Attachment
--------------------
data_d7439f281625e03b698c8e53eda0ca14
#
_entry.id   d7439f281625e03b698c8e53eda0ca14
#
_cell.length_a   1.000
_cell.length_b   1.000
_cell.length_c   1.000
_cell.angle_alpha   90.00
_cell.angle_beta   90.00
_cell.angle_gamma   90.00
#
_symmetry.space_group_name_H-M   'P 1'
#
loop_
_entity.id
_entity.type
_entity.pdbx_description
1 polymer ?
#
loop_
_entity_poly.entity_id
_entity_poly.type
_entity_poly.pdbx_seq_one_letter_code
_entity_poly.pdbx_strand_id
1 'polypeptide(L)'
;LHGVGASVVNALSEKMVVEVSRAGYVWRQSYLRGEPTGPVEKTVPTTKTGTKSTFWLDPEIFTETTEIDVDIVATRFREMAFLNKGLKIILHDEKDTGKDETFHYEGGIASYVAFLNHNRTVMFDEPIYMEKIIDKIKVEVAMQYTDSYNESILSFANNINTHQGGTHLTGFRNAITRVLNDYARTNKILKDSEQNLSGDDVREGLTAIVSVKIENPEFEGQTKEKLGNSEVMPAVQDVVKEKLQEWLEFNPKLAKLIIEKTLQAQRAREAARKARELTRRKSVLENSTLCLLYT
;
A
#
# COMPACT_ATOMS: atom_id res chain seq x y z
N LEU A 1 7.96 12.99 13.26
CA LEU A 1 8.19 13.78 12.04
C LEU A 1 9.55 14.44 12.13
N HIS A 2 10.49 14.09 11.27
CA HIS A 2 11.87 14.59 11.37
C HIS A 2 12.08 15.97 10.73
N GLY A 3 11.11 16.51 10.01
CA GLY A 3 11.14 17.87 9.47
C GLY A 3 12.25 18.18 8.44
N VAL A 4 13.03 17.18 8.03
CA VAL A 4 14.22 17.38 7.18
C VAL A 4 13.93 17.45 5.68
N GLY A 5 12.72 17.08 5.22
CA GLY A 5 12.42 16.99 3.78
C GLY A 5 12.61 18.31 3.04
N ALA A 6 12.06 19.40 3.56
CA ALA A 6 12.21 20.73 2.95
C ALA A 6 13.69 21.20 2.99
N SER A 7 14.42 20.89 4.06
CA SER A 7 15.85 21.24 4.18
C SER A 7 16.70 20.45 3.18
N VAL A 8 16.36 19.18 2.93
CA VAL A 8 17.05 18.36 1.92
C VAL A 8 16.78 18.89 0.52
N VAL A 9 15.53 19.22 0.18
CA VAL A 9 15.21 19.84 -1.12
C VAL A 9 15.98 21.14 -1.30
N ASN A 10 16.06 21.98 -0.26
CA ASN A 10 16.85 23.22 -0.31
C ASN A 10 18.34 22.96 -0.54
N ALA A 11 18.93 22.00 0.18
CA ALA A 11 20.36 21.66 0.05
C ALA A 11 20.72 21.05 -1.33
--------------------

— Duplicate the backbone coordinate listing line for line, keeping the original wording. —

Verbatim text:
data_d7439f281625e03b698c8e53eda0ca14
#
_entry.id   d7439f281625e03b698c8e53eda0ca14
#
_cell.length_a   1.000
_cell.length_b   1.000
_cell.length_c   1.000
_cell.angle_alpha   90.00
_cell.angle_beta   90.00
_cell.angle_gamma   90.00
#
_symmetry.space_group_name_H-M   'P 1'
#
loop_
_entity.id
_entity.type
_entity.pdbx_description
1 polymer ?
#
loop_
_entity_poly.entity_id
_entity_poly.type
_entity_poly.pdbx_seq_one_letter_code
_entity_poly.pdbx_strand_id
1 'polypeptide(L)'
;LHGVGASVVNALSEKMVVEVSRAGYVWRQSYLRGEPTGPVEKTVPTTKTGTKSTFWLDPEIFTETTEIDVDIVATRFREMAFLNKGLKIILHDEKDTGKDETFHYEGGIASYVAFLNHNRTVMFDEPIYMEKIIDKIKVEVAMQYTDSYNESILSFANNINTHQGGTHLTGFRNAITRVLNDYARTNKILKDSEQNLSGDDVREGLTAIVSVKIENPEFEGQTKEKLGNSEVMPAVQDVVKEKLQEWLEFNPKLAKLIIEKTLQAQRAREAARKARELTRRKSVLENSTLCLLYT
;
A
#
# COMPACT_ATOMS: atom_id res chain seq x y z
N LEU A 1 7.96 12.99 13.26
CA LEU A 1 8.19 13.78 12.04
C LEU A 1 9.55 14.44 12.13
N HIS A 2 10.49 14.09 11.27
CA HIS A 2 11.87 14.59 11.37
C HIS A 2 12.08 15.97 10.73
N GLY A 3 11.11 16.51 10.01
CA GLY A 3 11.14 17.87 9.47
C GLY A 3 12.25 18.18 8.44
N VAL A 4 13.03 17.18 8.03
CA VAL A 4 14.22 17.38 7.18
C VAL A 4 13.93 17.45 5.68
N GLY A 5 12.72 17.08 5.22
CA GLY A 5 12.42 16.99 3.78
C GLY A 5 12.61 18.31 3.04
N ALA A 6 12.06 19.40 3.56
CA ALA A 6 12.21 20.73 2.95
C ALA A 6 13.69 21.20 2.99
N SER A 7 14.42 20.89 4.06
CA SER A 7 15.85 21.24 4.18
C SER A 7 16.70 20.45 3.18
N VAL A 8 16.36 19.18 2.93
CA VAL A 8 17.05 18.36 1.92
C VAL A 8 16.78 18.89 0.52
N VAL A 9 15.53 19.22 0.18
CA VAL A 9 15.21 19.84 -1.12
C VAL A 9 15.98 21.14 -1.30
N ASN A 10 16.06 21.98 -0.26
CA ASN A 10 16.85 23.22 -0.31
C ASN A 10 18.34 22.96 -0.54
N ALA A 11 18.93 22.00 0.18
CA ALA A 11 20.36 21.66 0.05
C ALA A 11 20.72 21.05 -1.33